Now that United States currently has an average unemployment rate of ten percent, you may want to consider healthcare jobs. According to the U.S Department of Labor, Ten of the 20 fastest growing occupations are healthcare related. Today's Health Occupational Student of America Competition allowed students interested in healthcare related work to start a foundation for this desired career path.
"Well this competition is a platform where our nursing and health education students and a variety of programs that can showcase their skills and also hopefully win some scholarships and jump start their careers into the health occupations," explains Richie McAlister, Meridian Community College's Dean of Occupational Education.
The United States Department of Labor reports that Healthcare will generate 3.2 million new wage and salary jobs between 2008 and 20-18, more than any other industry. For those wishing to be a part of this industry in the future, Richie McAlister, MCC's Dean of Occupational Education, says they need to start early.
"Well they need to start, you know, in high school taking the tough classes, math and science, and I would suggest they get into some of the health career clusters and then keep those grades up."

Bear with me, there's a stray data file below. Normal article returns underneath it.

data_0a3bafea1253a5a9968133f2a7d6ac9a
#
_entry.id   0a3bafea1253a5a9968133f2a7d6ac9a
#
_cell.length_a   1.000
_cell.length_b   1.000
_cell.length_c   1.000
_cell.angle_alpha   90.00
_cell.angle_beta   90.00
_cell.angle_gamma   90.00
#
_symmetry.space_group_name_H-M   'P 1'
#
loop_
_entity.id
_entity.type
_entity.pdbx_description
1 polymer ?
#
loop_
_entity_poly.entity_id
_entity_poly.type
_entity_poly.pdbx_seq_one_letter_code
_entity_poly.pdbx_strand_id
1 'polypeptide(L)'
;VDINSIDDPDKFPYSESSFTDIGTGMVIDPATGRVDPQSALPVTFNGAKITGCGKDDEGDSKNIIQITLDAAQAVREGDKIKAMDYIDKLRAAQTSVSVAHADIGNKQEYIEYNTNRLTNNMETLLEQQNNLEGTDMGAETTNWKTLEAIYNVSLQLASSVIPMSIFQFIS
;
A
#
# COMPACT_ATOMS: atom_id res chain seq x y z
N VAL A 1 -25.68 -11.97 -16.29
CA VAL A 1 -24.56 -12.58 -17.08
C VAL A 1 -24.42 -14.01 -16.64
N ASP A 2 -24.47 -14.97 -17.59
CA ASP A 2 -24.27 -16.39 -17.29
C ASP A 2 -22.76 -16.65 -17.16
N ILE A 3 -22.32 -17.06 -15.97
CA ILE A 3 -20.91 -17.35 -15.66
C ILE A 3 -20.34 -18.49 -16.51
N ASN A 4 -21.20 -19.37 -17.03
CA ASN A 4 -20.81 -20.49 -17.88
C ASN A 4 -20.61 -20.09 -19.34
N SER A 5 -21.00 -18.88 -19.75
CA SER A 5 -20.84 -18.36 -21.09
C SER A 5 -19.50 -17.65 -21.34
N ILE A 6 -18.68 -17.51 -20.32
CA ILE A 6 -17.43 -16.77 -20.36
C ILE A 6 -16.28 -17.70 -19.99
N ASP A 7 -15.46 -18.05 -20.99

If working in the healthcare field means keeping good grades, that' s what students like Hailey Parrish and Ross Cruthirds plan to do. They hope other students of HOSA realize the need for healthcare workers.
"I hope it like, we really need a lot of people with healthcare these days. I hope that this will help, especially Mississippi, help them go out there and fix the illnesses and all of that," says Hailey Parrish, the Mississippi HOSA Secretary for 2009-2010.
"I hope that they are able to see all of the different job occupations that are out there in the healthcare field, and hopefully, maybe they'll go into an occupation of healthcare, because like she said earlier there is a need for good healthcare workers out there," says Ross Cruthirds, the Mississippi HOSA President for 2009-2010.
According to the U.S. Department of Labor, healthcare provided 14.3 million jobs for wage and salary workers in 2008. Parrish and Cruthirds hope to be a one of those employees in the future.
"I'm hoping to become a trauma surgeon. I've been wanting to do that my whole life, so hopefully I get there," exclaims Cruthirds.